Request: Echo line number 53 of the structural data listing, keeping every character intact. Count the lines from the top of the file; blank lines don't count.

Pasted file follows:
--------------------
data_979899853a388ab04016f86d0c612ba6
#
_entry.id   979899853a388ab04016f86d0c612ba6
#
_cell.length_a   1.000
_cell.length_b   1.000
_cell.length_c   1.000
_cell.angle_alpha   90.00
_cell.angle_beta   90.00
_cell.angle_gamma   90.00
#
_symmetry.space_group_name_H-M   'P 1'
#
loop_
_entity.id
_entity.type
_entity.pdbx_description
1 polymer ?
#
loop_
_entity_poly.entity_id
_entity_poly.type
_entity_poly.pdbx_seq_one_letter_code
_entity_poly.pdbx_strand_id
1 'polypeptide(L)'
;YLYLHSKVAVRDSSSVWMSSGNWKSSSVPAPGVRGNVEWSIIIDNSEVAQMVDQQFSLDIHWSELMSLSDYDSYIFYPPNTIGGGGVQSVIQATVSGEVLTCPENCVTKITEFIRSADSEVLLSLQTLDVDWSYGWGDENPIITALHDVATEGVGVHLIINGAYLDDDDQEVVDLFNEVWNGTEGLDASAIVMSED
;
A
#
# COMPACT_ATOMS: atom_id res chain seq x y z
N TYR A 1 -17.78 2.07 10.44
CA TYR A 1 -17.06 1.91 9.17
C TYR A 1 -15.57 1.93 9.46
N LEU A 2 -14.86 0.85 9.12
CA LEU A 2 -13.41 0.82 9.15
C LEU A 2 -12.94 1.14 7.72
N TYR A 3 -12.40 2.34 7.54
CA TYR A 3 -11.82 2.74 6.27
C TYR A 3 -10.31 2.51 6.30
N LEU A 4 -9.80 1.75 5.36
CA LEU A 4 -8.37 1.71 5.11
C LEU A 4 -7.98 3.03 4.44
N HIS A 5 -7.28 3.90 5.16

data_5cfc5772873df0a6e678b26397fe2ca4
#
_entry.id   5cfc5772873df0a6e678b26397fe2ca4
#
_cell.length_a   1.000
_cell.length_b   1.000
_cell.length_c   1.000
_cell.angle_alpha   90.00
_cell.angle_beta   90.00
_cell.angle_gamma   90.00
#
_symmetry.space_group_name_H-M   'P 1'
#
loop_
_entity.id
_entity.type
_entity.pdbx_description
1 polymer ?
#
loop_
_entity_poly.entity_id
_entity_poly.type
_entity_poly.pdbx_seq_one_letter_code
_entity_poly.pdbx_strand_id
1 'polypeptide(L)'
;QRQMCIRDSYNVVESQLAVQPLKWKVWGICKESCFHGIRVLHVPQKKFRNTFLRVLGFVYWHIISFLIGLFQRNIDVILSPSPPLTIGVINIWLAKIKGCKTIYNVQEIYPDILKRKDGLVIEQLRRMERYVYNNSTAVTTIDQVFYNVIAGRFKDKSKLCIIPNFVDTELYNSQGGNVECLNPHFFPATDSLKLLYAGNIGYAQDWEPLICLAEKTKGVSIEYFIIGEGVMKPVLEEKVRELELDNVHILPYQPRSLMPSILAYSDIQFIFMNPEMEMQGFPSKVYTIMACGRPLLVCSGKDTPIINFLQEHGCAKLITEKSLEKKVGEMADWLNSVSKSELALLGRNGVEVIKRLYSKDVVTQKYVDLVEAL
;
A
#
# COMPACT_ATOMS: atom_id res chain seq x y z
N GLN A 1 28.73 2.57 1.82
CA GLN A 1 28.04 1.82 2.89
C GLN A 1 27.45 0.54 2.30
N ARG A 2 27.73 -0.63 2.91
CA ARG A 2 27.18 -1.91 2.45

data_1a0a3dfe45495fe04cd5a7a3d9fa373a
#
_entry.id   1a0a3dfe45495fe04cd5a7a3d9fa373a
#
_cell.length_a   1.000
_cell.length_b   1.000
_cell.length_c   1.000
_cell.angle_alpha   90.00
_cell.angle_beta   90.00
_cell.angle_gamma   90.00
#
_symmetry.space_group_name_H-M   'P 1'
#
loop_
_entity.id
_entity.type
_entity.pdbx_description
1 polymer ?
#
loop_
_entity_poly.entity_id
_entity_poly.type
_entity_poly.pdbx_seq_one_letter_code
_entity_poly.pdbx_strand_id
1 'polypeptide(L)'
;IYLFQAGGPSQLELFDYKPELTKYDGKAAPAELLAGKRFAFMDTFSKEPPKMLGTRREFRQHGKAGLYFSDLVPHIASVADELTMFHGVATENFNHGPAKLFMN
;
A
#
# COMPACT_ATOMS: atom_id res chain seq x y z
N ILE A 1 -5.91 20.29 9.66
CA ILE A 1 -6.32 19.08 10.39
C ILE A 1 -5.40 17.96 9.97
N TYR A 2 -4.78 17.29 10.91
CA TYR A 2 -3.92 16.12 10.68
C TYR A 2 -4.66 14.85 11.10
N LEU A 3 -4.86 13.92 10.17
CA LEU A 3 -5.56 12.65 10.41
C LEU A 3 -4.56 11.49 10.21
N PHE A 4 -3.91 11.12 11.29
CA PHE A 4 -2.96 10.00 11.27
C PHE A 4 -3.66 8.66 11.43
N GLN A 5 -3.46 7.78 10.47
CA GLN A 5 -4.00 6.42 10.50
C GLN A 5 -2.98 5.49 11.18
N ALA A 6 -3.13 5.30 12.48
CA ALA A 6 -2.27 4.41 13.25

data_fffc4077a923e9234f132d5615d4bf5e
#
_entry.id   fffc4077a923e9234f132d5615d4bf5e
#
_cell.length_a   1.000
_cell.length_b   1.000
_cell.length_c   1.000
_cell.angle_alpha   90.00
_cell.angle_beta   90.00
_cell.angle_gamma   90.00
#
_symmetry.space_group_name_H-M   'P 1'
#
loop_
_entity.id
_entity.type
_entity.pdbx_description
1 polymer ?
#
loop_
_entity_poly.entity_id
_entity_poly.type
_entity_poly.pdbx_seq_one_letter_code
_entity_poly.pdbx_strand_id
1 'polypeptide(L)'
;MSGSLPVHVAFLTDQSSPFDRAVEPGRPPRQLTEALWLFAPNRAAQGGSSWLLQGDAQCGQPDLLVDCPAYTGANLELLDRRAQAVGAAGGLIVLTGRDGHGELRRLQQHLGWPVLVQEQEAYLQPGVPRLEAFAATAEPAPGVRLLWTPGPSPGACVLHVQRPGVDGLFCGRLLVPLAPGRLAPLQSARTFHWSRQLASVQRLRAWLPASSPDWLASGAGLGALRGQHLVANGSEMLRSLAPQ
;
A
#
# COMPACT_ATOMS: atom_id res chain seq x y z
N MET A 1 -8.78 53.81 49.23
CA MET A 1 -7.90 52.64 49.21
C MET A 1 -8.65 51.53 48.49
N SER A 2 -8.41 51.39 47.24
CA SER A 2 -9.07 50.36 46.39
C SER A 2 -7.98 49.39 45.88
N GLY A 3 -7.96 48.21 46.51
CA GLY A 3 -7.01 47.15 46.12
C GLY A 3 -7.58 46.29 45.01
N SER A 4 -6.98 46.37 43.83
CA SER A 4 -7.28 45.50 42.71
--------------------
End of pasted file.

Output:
_cell.angle_gamma   90.00